“We’re going to start chemo next Friday.”
Those words still haunt me. I was sick with fear, sitting in a little room at Cedars Sinai with my family and my rock star oncologist. I had just gotten the worst news of my life (more on that here), and now I was told that we’d begin chemo treatments in just 7 days. 7 days?! That wouldn’t be nearly enough time to digest this horrendous news! I wanted at least a few weeks to wallow in self-pity (and stress-eat a hundred boxes of Girl Scout cookies).
But one week from that day, I would begin pumping poison into my body to attack the nasty little tumors that had taken up residence throughout my belly. One week from that day, I’d have to watch my hair fall out, watch my teeth disintegrate, watch my nails fall off, and watch my body slowly deteriorate. Or so I thought.
Everything I knew about chemo I’d learned from movies, the Hallmark Channel, and Sex & The City. I figured that the chemo ward would consist of one big open room, where the patients sit next to each other, crying, vomiting, and meeting eyes with that, “Can you believe this sh**?” expression.
My perception was way off.
I was shaking and terrified going into my first chemo sesh. I had brought 2 sets of comfy clothes, books, an iPad, snacks, lunch, water, my laptop, and a pillow. The nurses were amused by how much I’d overpacked. A couple hours into that initial appointment, I began to relax and saw that chemo wouldn’t be as bad as I had anticipated.
18 sessions later, here’s what I discovered…
1) It’s more uneventful than you think.
You know those days when you stay home from work with the flu? The ones where you make a fresh dent in the couch from binge-watching Netflix? Chemo is kinda like that, except you’re in a soft chair (or bed) and hooked up to a loud beepy machine. It’s sorta relaxing, sorta boring, and very uneventful. My iPad got lots of use as I plowed through Weeds, Nurse Jackie, Silicon Valley, Ray Donovan, then Silicon Valley again.
2) It doesn’t hurt.
In fact, you don’t really feel anything. Except maybe sleepiness. At the beginning of each treatment, you’re given a small cocktail of drugs (usually a steroid, an anti-nausea medication, and something to help you mellow out – for me it was Benadryl or Ativan). But I never experienced any pain or discomfort.
3) Your nurses are heroes.
Not all heroes wear capes, but they do wear scrubs. I quickly became infatuated with the guys and gals that took care of me during those dreary days. We cracked jokes. We laughed. We talked about my cats. They showed me iPhone pics of their dogs. Without their constant cheeriness, my ordeal would have been a whole lot darker.
4) Costumes make it fun.
Well, maybe not fun, but certainly less scary. I mean, can you really be scared of something while you’re wearing a coconut bra? Or rocking a tiara? Or a vampire cape? Other patients would come to my bay and tell me they loved my outfits. Costumes made me smile, and they lightened the mood for everyone.
5) It’s not nearly as depressing as it’s depicted on TV.
Before this whole adventure, I envisioned the chemo ward as a sad space filled with feelings of desperation, hopelessness, and bad snacks. Thankfully, it was the opposite of that. The snacks were good. And the ward was full of kindness, empathy, and positivity. Everyone there is doing everything in their power to help you heal. Oh, and did I mention therapy dogs!?
6) Everyone reacts differently to the side effects.
There are a lot of variables that determine how your body will handle chemo. Your age, your health, your cancer type, your chemo type, and so on. I’d been worried that my nails would fall off, my teeth would fall out, and I’d morph into a frail fragile little mess (note to self: stay away from the blogosphere). But thankfully, other than some nausea, hair loss, and strange pains, nothing too bizarre took place.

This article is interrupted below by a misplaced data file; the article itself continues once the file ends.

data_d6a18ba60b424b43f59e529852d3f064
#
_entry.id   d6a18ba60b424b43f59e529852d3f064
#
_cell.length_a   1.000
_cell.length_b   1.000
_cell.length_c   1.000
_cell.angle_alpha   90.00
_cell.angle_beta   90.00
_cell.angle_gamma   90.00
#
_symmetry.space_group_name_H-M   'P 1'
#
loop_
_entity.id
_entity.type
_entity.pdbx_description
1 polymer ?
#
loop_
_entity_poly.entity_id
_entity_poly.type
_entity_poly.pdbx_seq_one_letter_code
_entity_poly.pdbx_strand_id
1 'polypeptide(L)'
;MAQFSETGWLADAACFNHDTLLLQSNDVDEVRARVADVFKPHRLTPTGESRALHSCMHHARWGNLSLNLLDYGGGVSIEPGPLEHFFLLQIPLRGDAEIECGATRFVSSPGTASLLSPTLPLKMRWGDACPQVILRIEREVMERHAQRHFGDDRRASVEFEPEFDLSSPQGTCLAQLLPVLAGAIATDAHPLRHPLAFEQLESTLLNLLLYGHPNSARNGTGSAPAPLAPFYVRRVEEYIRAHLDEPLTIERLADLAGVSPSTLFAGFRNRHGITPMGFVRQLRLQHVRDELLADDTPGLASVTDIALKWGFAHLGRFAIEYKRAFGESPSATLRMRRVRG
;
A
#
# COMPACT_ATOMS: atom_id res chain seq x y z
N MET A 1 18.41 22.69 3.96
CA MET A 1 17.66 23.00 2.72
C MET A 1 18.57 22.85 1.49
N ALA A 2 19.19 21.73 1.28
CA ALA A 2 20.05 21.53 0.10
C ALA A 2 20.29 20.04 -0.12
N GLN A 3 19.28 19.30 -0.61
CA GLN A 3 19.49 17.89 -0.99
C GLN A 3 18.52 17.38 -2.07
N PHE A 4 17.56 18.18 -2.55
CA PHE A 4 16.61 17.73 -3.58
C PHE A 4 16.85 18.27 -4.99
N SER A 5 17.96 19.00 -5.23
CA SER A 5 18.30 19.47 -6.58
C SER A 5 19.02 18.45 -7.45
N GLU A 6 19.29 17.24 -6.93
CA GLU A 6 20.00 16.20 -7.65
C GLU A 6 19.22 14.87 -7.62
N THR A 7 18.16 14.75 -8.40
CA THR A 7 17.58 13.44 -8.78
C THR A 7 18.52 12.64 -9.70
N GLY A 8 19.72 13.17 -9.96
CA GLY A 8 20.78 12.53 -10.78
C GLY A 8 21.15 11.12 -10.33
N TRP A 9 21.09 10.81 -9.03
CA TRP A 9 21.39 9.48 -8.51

7) The worst thing to fear is fear itself.
When I got my diagnosis, I had 3 major fears: shaving my head, having surgery, and enduring my first chemo session. But when it was time to bid adieu to my hair, my stylist blasted some girl power tunes and we made it fun. When it was time for surgery, I rocked a rainbow wig and took some hilarious selfies. And when it was time for my initial chemo appointment, I befriended all the nurses and giggled my way through the day. I realized that all my fears were unfounded and there was really nothing to be afraid of.
8) It affects you mentally.
I was totally prepared for the physical side effects of chemo, but I wasn’t prepared for the mental ones. I woke up one morning and the world seemed bleak and gray and I wondered if I’d ever feel happiness or fulfillment again. All I could focus on was the dullness and negativity soaring through my mind. After many boxes of tissues and phone calls with my mom, the rain clouds disintegrated and my sunny demeanor peeked through once again.
9) It’ll be over before you know it.
Back in April, I thought this would be the longest year of my life. That the days would tick by painfully slowly. And sometimes they did. But soon a week went by, then 2 weeks, then a month, then a few months. I tried to pack in as much fun as I could, like movies, a new pair of shoes, dinners with friends, and afternoon walks. And then BOOM – you’re in the home stretch.
10) When you’re finally finished, it’s the best feeling in the world…and also one of the weirdest.
During treatment, you feel a sense of safety. You have doctors and nurses and hospital staff surrounding you all the time. Then once you complete your final chemo session, you start to wonder, “Now what? Do I just sit back and hope that cancer never comes back?” It’s a strange transition. You go from feeling sheltered to feeling exposed. Some days are riddled with anxiety and some are riddled with Thin Mints cookies. But all of them are days worth living.